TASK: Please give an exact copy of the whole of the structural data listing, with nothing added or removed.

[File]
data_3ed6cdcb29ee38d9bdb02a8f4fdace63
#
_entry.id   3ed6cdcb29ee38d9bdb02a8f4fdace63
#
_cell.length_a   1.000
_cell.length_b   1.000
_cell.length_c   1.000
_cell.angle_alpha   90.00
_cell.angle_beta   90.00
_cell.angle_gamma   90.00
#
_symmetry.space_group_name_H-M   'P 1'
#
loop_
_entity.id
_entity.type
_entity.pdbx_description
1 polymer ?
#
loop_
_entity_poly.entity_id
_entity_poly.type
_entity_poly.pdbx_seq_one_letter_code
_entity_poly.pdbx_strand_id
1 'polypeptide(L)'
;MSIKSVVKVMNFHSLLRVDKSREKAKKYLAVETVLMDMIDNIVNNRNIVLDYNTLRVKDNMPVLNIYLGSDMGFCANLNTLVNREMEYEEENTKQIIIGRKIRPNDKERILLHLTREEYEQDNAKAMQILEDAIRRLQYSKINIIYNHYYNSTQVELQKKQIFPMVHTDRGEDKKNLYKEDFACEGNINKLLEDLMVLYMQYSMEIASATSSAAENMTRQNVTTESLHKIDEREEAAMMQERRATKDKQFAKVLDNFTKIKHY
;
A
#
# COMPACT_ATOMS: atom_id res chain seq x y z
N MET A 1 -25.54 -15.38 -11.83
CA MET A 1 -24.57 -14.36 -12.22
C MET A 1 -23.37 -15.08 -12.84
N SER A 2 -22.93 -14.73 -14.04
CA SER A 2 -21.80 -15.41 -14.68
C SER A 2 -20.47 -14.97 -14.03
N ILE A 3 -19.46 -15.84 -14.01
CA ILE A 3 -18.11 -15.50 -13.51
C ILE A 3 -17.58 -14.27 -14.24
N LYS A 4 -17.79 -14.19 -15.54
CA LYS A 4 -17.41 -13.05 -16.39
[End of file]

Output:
data_3ed6cdcb29ee38d9bdb02a8f4fdace63
#
_entry.id   3ed6cdcb29ee38d9bdb02a8f4fdace63
#
_cell.length_a   1.000
_cell.length_b   1.000
_cell.length_c   1.000
_cell.angle_alpha   90.00
_cell.angle_beta   90.00
_cell.angle_gamma   90.00
#
_symmetry.space_group_name_H-M   'P 1'
#
loop_
_entity.id
_entity.type
_entity.pdbx_description
1 polymer ?
#
loop_
_entity_poly.entity_id
_entity_poly.type
_entity_poly.pdbx_seq_one_letter_code
_entity_poly.pdbx_strand_id
1 'polypeptide(L)'
;MSIKSVVKVMNFHSLLRVDKSREKAKKYLAVETVLMDMIDNIVNNRNIVLDYNTLRVKDNMPVLNIYLGSDMGFCANLNTLVNREMEYEEENTKQIIIGRKIRPNDKERILLHLTREEYEQDNAKAMQILEDAIRRLQYSKINIIYNHYYNSTQVELQKKQIFPMVHTDRGEDKKNLYKEDFACEGNINKLLEDLMVLYMQYSMEIASATSSAAENMTRQNVTTESLHKIDEREEAAMMQERRATKDKQFAKVLDNFTKIKHY
;
A
#
# COMPACT_ATOMS: atom_id res chain seq x y z
N MET A 1 -25.54 -15.38 -11.83
CA MET A 1 -24.57 -14.36 -12.22
C MET A 1 -23.37 -15.08 -12.84
N SER A 2 -22.93 -14.73 -14.04
CA SER A 2 -21.80 -15.41 -14.68
C SER A 2 -20.47 -14.97 -14.03
N ILE A 3 -19.46 -15.84 -14.01
CA ILE A 3 -18.11 -15.50 -13.51
C ILE A 3 -17.58 -14.27 -14.24
N LYS A 4 -17.79 -14.19 -15.54
CA LYS A 4 -17.41 -13.05 -16.39